Platt Perspective on Business and Technology

Finding your best practices Plan B when your job search isn’t working – part 11, rethinking the interview, part 1

Posted in job search and career development by Timothy Platt on May 6, 2010

A lot of what I have been doing in this series on developing a Plan B job search has focused on:

• Rethinking basic practices and processes, and in
• Testing and validating how we job search and how to do this better with specific exercises (see entries 56 through 65 in my Guide to Effective Job Search and Career Development).

This posting continues that trend and with a focus on interviewing, and I stress the importance of polishing and improving interviewing skills for several reasons.

• Informational interviews constitute one of the most valuable resources you have available for finding the job opportunities that will work for you, and for developing networking leads into those businesses. This is a tool you can use to learn to be an insider and to learn how to best present yourself as the answer to a hiring manager’s problems that would bring them to go through the hiring process in the first place.
• Hiring decisions are virtually always made in interviews, and the actual decision to hire is usually made fairly early in that process. The balance of that interview is used to build validation and justification for decisions already made. And this holds where an initial decision is to go with the candidate being interviewed and it applies equally well when an initial decision is that this is not the right candidate too.
• If you are to interview effectively, you want to be sure that your understanding of this process and your approach to dealing with it from your side of that table mesh with those of the hiring manager.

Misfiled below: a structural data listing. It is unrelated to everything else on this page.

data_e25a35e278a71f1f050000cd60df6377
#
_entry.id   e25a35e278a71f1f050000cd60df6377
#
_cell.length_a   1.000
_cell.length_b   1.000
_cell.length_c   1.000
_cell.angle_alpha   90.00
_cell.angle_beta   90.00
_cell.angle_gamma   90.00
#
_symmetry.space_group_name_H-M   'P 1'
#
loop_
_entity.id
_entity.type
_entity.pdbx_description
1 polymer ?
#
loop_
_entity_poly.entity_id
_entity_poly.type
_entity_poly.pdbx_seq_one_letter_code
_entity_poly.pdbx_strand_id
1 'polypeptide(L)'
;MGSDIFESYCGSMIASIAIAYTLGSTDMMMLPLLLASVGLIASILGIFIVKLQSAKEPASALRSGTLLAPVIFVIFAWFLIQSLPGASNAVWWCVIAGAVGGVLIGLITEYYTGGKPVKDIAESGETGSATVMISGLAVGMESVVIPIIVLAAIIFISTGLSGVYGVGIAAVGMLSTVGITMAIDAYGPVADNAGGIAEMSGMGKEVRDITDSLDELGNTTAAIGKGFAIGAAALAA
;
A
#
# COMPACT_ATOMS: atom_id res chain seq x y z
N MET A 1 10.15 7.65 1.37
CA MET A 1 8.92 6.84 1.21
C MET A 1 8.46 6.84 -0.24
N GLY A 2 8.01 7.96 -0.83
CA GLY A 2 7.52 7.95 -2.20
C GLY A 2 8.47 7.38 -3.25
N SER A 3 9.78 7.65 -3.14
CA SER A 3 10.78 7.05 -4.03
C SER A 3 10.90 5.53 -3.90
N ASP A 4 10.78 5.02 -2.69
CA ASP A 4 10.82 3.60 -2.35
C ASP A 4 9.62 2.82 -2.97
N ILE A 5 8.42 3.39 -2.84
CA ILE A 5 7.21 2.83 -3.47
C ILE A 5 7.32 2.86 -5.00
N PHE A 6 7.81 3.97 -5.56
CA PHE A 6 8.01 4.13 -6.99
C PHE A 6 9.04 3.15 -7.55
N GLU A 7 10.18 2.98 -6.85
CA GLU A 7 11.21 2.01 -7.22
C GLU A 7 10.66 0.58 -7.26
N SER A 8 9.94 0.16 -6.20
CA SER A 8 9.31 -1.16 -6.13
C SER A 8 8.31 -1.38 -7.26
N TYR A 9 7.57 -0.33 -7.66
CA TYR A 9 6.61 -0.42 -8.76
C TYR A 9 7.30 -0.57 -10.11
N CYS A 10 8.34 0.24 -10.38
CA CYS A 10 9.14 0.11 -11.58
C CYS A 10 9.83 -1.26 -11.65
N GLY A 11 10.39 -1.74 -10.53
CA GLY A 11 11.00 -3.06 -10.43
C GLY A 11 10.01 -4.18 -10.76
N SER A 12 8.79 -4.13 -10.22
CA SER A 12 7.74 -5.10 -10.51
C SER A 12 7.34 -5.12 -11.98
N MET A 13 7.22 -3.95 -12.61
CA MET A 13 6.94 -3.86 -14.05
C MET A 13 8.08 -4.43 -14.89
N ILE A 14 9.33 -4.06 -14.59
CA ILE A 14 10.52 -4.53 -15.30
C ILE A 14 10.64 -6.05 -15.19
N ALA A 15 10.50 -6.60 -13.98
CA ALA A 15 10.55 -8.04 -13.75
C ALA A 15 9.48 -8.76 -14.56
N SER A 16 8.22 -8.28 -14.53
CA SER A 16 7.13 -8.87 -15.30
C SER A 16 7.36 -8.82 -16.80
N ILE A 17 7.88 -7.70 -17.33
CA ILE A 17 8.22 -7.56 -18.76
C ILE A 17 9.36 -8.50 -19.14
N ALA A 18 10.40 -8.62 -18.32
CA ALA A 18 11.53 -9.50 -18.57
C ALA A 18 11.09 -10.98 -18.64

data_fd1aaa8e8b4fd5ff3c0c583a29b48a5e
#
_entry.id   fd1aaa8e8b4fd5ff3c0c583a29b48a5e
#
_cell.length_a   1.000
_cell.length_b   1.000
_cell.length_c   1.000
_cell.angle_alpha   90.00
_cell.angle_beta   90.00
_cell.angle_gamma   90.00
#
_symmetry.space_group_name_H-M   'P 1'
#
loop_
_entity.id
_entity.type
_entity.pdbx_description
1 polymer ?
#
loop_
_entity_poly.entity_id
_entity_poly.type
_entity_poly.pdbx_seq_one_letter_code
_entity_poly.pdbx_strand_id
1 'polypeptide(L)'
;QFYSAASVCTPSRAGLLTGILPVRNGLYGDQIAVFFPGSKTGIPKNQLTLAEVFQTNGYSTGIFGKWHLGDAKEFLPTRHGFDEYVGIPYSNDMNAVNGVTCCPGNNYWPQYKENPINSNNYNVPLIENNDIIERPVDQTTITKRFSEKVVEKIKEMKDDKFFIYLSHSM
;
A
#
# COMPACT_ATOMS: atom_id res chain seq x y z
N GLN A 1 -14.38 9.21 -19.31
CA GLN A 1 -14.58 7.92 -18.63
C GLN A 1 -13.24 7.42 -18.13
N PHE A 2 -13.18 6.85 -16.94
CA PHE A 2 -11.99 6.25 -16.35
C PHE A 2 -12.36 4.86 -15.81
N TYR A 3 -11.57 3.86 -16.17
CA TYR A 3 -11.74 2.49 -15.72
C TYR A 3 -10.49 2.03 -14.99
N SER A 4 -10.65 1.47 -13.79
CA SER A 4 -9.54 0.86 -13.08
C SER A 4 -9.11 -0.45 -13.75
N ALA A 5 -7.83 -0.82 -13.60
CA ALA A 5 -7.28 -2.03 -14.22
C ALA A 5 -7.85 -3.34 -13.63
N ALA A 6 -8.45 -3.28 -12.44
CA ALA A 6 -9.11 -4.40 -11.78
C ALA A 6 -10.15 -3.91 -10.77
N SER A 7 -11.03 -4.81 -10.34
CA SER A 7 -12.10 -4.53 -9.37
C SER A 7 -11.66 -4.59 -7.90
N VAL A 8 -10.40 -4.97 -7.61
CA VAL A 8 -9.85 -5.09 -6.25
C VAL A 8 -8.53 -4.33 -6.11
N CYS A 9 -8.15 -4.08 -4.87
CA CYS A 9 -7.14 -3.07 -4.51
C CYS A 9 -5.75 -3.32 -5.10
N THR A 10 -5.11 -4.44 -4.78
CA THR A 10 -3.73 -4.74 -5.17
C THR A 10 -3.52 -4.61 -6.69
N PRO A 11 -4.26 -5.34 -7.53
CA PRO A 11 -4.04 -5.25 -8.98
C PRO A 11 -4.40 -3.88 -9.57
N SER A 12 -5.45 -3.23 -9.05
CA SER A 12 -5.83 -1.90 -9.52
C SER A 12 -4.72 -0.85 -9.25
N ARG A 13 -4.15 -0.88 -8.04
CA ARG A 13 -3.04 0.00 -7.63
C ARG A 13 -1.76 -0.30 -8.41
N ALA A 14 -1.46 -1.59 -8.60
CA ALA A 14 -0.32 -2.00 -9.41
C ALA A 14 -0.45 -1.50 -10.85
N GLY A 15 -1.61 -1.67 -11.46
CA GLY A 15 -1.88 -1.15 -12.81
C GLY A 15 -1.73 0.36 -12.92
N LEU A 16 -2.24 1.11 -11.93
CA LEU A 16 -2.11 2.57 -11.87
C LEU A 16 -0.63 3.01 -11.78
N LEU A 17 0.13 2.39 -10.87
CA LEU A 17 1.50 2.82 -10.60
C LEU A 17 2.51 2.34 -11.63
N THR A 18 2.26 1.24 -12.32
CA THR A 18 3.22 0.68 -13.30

• If you view this and conduct yourself as from their side of the table, you also increase your chances at successfully prompting them to reconsider if their initial impression/decision is not to hire you. Interviewing effectively and from a real understanding of the hiring manager’s needs and perspectives can help you turn around an interview that has to be brought into a more successful focus.

I initially wrote about the importance of knowing the hiring manager’s perspective and of interviewing as the answer to their problems and issues in Taking a Consultant’s Approach in a Job Search last October. I recommend that you read that as I am not simply retracing ground already covered there. If you have been looking long term and without success, and you have been getting interviews but not follow-up meetings or offers, you really need to reconsider how you interview. That may be where you most need to move to an effective job search Plan B. This entire series is about finding and understanding any chokepoints in your search and in finding ways to specifically do them better so as to bring your search to a successful conclusion. Interviewing may be your point in this process where you could be more effective.

• If you have been searching long term and without success, you probably feel a great deal of pressure to validate and explain your skills, experience, drive and worth and that is good.
• But you have to focus all of that energy and enthusiasm into how you can and will help the hiring manager and their business meet their needs, priorities and issues, and as an effective member of their team.